Wednesday, 18 February 2015

Meconopsis grandis. The real big blue poppy. There are 3 subspecies defined by Grey-Wilson in his new monograph as well as their relationship with other 'Blue Poppies' as it it is widespread across the Himalayas. This will need a genetic analysis. HOWEVER for people who just want nice big perennial blue poppies in their garden there is a simple, reliable and relatively easily obtained solution. There is a lovely hybrid between M. grandis and M. betonicifolia called M. x sheldonii. As a hybrid it was infertile and thus could not be grown from seed only propagated vegetatively. In a garden in the Borders some-one noted what looked like a fertile seed pod on one plant. This gave gave rise to the plant called LINGHOLM. Later I found one in my garden and called it  KINGSBARNS HYBRID. We now know these are both tetraploid with 2 sets of each chromosome and this means at cell division the proceedure is successful and fertile seed is set. Kingsbarns Hybrid is a shorter plant and the flowers can have reddish tones, even in acid soil while Lingholm is normally taller and a good blue. IF YOU WANT TO GROW BIG BLUE POPPIES IN YOUR GARDEN EVEN IN AREA WHERE MECONOPSIS ARE DIFFICULT just grow           LINGHOLM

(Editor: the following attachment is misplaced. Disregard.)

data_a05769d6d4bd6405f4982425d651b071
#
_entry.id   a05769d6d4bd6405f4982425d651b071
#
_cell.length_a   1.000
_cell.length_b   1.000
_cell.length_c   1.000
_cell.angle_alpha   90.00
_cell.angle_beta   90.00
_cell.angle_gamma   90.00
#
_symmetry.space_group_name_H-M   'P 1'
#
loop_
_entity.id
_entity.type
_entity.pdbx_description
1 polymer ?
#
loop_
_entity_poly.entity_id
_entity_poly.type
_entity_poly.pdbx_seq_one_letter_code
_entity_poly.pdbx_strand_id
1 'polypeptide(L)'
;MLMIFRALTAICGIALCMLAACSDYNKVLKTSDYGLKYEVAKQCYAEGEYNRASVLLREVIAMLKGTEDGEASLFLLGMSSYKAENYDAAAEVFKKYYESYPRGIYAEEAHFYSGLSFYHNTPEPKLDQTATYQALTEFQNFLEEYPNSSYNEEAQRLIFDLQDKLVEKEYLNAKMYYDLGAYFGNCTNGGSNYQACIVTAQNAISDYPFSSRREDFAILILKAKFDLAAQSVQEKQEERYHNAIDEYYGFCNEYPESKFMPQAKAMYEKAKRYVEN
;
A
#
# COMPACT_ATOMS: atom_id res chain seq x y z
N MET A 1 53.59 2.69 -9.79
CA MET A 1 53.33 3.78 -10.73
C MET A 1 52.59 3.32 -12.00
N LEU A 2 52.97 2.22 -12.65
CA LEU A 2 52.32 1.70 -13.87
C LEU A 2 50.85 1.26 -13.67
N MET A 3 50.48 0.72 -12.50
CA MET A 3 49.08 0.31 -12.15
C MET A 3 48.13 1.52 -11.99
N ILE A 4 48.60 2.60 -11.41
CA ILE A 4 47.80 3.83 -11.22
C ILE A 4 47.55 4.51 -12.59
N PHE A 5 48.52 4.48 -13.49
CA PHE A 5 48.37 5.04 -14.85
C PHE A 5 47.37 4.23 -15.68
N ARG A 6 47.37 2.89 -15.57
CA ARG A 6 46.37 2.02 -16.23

Seeds of Lingholm are occasionally offered by commerce but the Alpine Garden Society, Scottish Rock Garden Club and the Meconopsis Group all have seeds available annually and produce a list. With certain restrictions, an allocation of seeds can be sent abroad. 
Above Lingholm in Caithness. Below Kingsbarns Hybrid.